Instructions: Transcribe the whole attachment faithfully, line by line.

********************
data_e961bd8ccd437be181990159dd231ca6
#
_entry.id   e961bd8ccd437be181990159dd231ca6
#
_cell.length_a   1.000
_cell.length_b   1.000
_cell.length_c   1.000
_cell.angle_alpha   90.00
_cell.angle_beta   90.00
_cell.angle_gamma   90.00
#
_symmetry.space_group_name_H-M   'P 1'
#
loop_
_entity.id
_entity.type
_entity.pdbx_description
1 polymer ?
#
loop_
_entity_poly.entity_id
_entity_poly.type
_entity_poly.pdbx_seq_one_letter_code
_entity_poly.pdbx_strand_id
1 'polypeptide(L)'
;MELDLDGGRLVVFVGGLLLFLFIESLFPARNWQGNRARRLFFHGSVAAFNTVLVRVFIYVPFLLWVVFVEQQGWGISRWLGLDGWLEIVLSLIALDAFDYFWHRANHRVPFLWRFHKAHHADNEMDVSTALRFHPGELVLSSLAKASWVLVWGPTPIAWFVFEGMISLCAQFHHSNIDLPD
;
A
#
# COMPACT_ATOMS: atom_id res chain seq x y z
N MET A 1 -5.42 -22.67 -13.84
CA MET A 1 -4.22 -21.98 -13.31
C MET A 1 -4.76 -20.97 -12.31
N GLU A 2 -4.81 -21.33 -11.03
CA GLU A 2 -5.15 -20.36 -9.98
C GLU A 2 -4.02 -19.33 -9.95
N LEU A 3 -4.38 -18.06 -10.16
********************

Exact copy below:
data_e961bd8ccd437be181990159dd231ca6
#
_entry.id   e961bd8ccd437be181990159dd231ca6
#
_cell.length_a   1.000
_cell.length_b   1.000
_cell.length_c   1.000
_cell.angle_alpha   90.00
_cell.angle_beta   90.00
_cell.angle_gamma   90.00
#
_symmetry.space_group_name_H-M   'P 1'
#
loop_
_entity.id
_entity.type
_entity.pdbx_description
1 polymer ?
#
loop_
_entity_poly.entity_id
_entity_poly.type
_entity_poly.pdbx_seq_one_letter_code
_entity_poly.pdbx_strand_id
1 'polypeptide(L)'
;MELDLDGGRLVVFVGGLLLFLFIESLFPARNWQGNRARRLFFHGSVAAFNTVLVRVFIYVPFLLWVVFVEQQGWGISRWLGLDGWLEIVLSLIALDAFDYFWHRANHRVPFLWRFHKAHHADNEMDVSTALRFHPGELVLSSLAKASWVLVWGPTPIAWFVFEGMISLCAQFHHSNIDLPD
;
A
#
# COMPACT_ATOMS: atom_id res chain seq x y z
N MET A 1 -5.42 -22.67 -13.84
CA MET A 1 -4.22 -21.98 -13.31
C MET A 1 -4.76 -20.97 -12.31
N GLU A 2 -4.81 -21.33 -11.03
CA GLU A 2 -5.15 -20.36 -9.98
C GLU A 2 -4.02 -19.33 -9.95
N LEU A 3 -4.38 -18.06 -10.16